The prevailing assumption has been that French ethnographers highlighted the cultural and social environment while anthropologists emphasized the scientific study of head and body shapes. Martin Staum shows that the temptation to gravitate towards one pole of the nature-nurture continuum often resulted in reluctant concessions to the other side. Psychologists Theodule Ribot and Alfred Binet, for example, were forced to recognize the importance of social factors. Non-Durkheimian sociologists were divided on the issue of race and gender as progressive and tolerant attitudes on race did not necessarily correlate with flexible attitudes on gender. Recognizing this allows Staum to raise questions about the theory of the equivalence of all marginalized groups. Anthropological institutions re-organized before the First World War sometimes showed decreasing confidence in racial theory but failed to abandon it completely. Staum's chilling epilogue discusses how the persistent legacy of such theories was used by extremist anthropologists outside the mainstream to deploy racial ideology as a basis of persecution in the Vichy era.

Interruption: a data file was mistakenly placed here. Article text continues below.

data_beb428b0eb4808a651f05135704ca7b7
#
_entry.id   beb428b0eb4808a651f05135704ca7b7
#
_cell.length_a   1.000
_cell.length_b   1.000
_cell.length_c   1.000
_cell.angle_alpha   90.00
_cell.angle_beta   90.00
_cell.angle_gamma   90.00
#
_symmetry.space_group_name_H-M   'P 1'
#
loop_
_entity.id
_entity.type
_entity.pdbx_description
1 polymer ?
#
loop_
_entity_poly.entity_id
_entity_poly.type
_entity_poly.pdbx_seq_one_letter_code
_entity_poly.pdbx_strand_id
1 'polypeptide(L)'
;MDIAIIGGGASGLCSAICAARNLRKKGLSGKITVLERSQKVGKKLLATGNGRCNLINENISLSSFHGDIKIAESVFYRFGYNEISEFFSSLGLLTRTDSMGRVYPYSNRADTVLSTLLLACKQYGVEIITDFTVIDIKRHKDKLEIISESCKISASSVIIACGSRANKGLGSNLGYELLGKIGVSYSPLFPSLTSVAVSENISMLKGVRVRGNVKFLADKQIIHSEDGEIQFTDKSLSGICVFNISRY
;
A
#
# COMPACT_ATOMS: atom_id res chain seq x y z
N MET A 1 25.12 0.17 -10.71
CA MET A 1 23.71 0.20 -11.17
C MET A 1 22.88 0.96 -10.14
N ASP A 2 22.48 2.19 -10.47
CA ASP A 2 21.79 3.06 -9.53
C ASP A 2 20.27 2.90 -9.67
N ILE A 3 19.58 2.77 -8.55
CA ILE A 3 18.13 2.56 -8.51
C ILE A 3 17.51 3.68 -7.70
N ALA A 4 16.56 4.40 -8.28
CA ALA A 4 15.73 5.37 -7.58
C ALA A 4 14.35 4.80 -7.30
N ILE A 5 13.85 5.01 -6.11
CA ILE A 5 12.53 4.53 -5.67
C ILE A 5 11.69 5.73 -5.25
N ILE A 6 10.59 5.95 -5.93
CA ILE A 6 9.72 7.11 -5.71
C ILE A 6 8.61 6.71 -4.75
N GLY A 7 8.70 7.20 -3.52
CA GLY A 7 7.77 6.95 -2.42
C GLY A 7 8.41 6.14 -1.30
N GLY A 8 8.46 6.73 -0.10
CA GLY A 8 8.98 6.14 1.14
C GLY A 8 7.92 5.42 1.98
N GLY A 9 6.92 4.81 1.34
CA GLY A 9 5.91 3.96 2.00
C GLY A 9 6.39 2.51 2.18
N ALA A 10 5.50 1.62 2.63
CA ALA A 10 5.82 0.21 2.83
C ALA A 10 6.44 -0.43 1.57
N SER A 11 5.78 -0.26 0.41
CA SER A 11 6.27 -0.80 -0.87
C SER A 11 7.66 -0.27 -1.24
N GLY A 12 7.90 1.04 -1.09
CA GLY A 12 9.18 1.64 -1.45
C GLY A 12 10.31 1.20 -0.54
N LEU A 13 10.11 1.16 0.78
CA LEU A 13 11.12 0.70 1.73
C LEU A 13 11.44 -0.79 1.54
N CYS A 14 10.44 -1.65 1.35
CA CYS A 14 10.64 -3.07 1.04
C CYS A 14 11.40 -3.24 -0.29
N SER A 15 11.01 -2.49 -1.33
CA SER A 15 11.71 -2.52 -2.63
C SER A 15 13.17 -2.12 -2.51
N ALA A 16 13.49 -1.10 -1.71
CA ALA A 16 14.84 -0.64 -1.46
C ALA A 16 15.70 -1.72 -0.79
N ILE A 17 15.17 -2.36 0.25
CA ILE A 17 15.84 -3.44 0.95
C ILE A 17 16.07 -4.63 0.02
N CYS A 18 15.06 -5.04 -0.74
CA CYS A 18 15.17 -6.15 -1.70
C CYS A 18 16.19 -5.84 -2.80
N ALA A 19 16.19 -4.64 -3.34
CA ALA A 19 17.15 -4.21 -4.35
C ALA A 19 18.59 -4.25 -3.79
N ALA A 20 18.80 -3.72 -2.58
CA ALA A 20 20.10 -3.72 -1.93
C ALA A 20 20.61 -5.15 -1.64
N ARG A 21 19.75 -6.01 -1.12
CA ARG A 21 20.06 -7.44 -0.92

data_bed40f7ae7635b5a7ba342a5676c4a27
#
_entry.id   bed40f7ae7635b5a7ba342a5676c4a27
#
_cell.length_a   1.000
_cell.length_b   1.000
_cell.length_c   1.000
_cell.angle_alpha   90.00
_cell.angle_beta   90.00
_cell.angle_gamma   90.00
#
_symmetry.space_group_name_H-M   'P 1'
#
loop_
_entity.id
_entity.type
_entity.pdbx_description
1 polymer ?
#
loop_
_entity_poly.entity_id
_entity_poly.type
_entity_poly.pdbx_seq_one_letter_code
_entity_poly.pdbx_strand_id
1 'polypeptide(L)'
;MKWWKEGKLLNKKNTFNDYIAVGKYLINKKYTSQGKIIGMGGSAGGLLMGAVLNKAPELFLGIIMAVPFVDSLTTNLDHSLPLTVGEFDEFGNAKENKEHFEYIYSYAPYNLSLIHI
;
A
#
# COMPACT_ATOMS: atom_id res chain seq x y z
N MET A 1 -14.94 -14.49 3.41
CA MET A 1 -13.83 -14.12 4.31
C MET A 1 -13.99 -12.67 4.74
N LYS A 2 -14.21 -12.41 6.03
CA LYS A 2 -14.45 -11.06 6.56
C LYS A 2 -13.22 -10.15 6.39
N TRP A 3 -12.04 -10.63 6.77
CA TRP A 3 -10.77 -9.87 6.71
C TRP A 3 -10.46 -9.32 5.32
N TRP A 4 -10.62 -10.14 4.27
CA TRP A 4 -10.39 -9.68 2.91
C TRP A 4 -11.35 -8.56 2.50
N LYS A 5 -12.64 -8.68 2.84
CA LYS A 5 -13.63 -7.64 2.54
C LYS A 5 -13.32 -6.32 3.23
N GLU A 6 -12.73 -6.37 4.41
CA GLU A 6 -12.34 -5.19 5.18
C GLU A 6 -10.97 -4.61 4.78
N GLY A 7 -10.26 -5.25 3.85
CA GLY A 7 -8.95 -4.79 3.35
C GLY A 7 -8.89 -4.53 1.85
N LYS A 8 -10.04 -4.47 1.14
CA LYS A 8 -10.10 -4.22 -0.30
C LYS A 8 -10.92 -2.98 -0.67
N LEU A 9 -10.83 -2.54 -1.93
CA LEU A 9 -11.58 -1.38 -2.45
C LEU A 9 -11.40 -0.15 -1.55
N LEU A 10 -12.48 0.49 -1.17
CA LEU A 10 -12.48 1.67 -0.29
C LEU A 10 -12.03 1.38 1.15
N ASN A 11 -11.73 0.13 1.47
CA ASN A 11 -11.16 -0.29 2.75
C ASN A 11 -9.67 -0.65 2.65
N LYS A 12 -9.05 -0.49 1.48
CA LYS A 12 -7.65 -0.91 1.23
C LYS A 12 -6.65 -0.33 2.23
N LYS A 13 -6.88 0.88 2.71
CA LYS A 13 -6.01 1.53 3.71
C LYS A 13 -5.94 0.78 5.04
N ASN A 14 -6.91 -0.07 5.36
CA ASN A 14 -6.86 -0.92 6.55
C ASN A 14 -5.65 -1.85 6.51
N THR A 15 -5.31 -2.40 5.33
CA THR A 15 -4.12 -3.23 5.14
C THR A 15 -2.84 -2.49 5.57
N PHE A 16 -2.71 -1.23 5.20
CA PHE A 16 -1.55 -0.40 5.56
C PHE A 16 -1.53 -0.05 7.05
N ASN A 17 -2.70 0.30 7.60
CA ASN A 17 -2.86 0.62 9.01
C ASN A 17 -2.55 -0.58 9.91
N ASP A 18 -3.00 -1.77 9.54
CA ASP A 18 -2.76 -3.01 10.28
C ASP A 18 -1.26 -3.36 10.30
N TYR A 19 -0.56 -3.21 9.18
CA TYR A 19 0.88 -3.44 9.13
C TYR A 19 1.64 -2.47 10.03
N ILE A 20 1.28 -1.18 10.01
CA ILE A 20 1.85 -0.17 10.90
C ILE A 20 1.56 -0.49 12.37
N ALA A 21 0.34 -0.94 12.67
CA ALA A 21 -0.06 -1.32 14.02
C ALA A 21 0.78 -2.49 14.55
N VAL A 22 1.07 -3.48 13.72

Martin S. Staum is professor emeritus of history, University of Calgary, and author of Labeling People: French Scholars on Society, Race and Empire, 1815-1848 and Minerva's Message: Stabilizing the French Revolution.